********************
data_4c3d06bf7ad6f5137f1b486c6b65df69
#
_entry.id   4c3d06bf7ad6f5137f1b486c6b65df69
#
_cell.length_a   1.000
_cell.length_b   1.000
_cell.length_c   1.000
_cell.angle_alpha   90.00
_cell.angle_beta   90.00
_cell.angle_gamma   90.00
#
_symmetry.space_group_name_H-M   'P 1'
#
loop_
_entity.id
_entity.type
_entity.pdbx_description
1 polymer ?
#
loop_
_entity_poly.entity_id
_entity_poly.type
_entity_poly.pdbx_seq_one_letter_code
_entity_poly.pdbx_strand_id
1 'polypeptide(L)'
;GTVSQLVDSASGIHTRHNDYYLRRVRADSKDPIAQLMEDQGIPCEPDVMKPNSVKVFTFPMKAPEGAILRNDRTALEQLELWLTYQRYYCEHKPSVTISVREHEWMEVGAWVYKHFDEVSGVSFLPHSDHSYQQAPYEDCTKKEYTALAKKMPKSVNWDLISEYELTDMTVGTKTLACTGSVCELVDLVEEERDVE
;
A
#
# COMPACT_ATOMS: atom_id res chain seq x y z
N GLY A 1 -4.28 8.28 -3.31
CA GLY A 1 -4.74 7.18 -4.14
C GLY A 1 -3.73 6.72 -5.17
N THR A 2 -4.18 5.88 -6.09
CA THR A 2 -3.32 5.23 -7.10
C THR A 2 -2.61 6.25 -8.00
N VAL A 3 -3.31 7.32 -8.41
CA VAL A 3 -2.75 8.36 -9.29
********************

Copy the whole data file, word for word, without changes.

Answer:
data_4c3d06bf7ad6f5137f1b486c6b65df69
#
_entry.id   4c3d06bf7ad6f5137f1b486c6b65df69
#
_cell.length_a   1.000
_cell.length_b   1.000
_cell.length_c   1.000
_cell.angle_alpha   90.00
_cell.angle_beta   90.00
_cell.angle_gamma   90.00
#
_symmetry.space_group_name_H-M   'P 1'
#
loop_
_entity.id
_entity.type
_entity.pdbx_description
1 polymer ?
#
loop_
_entity_poly.entity_id
_entity_poly.type
_entity_poly.pdbx_seq_one_letter_code
_entity_poly.pdbx_strand_id
1 'polypeptide(L)'
;GTVSQLVDSASGIHTRHNDYYLRRVRADSKDPIAQLMEDQGIPCEPDVMKPNSVKVFTFPMKAPEGAILRNDRTALEQLELWLTYQRYYCEHKPSVTISVREHEWMEVGAWVYKHFDEVSGVSFLPHSDHSYQQAPYEDCTKKEYTALAKKMPKSVNWDLISEYELTDMTVGTKTLACTGSVCELVDLVEEERDVE
;
A
#
# COMPACT_ATOMS: atom_id res chain seq x y z
N GLY A 1 -4.28 8.28 -3.31
CA GLY A 1 -4.74 7.18 -4.14
C GLY A 1 -3.73 6.72 -5.17
N THR A 2 -4.18 5.88 -6.09
CA THR A 2 -3.32 5.23 -7.10
C THR A 2 -2.61 6.25 -8.00
N VAL A 3 -3.31 7.32 -8.41
CA VAL A 3 -2.75 8.36 -9.29